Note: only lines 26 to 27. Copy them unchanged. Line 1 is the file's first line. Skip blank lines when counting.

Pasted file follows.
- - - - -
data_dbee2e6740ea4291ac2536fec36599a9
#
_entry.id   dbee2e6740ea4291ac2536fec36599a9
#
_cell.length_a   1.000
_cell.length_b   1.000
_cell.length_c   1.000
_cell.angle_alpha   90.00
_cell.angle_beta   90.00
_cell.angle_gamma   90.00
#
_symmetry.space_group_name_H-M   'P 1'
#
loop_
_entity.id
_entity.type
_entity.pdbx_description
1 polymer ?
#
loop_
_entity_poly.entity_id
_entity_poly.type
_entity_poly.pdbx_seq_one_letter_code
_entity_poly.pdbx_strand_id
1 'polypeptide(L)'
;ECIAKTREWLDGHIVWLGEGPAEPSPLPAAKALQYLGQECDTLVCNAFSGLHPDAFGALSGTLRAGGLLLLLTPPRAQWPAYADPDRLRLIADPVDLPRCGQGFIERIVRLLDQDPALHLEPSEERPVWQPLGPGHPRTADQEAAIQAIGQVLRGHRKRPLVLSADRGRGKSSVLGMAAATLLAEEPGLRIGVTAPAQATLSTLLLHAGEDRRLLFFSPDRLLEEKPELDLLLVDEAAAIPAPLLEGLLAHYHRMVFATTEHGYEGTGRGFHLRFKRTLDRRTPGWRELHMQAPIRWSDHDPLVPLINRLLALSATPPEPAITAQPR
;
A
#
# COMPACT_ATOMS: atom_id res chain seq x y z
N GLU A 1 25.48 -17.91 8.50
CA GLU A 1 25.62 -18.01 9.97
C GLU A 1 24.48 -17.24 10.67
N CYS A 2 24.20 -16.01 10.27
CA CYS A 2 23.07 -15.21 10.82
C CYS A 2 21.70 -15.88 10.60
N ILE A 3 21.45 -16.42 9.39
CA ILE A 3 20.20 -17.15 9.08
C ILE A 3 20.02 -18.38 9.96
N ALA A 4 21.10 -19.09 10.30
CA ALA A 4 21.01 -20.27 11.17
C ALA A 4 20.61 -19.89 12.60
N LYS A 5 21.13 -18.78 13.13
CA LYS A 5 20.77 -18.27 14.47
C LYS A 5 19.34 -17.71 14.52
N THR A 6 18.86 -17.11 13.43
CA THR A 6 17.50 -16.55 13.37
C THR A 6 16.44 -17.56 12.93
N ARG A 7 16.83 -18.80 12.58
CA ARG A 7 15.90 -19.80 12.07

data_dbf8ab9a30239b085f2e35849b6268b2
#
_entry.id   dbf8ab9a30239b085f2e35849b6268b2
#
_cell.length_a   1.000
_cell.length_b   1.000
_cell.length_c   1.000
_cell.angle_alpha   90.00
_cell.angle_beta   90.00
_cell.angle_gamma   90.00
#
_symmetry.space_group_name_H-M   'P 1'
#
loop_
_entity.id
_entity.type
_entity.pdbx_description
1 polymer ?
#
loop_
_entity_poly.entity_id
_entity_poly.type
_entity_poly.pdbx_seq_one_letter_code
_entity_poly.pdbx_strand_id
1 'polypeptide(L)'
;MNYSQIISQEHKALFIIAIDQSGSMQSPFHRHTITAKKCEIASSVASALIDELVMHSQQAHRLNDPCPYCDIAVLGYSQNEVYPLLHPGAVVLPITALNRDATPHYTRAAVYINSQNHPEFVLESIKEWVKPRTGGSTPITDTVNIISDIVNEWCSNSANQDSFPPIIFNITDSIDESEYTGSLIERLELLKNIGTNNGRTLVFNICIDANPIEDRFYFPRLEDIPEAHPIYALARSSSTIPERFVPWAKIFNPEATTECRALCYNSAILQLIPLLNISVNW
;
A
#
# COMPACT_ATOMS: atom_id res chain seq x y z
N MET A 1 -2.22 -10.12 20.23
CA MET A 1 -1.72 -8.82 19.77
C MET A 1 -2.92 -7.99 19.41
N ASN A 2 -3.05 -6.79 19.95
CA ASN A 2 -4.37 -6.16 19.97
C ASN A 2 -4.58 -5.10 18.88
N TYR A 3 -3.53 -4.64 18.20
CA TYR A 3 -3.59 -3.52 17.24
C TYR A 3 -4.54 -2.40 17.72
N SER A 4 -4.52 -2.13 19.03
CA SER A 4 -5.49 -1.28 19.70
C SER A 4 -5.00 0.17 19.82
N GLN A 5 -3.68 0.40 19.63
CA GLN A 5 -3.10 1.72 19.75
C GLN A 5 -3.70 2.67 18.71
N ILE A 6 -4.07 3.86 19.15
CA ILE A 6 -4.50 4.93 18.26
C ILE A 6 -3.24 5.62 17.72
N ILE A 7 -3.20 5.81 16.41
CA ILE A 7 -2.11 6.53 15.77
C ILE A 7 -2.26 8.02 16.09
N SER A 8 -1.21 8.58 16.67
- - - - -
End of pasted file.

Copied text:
;ECIAKTREWLDGHIVWLGEGPAEPSPLPAAKALQYLGQECDTLVCNAFSGLHPDAFGALSGTLRAGGLLLLLTPPRAQWPAYADPDRLRLIADPVDLPRCGQGFIERIVRLLDQDPALHLEPSEERPVWQPLGPGHPRTADQEAAIQAIGQVLRGHRKRPLVLSADRGRGKSSVLGMAAATLLAEEPGLRIGVTAPAQATLSTLLLHAGEDRRLLFFSPDRLLEEKPELDLLLVDEAAAIPAPLLEGLLAHYHRMVFATTEHGYEGTGRGFHLRFKRTLDRRTPGWRELHMQAPIRWSDHDPLVPLINRLLALSATPPEPAITAQPR
;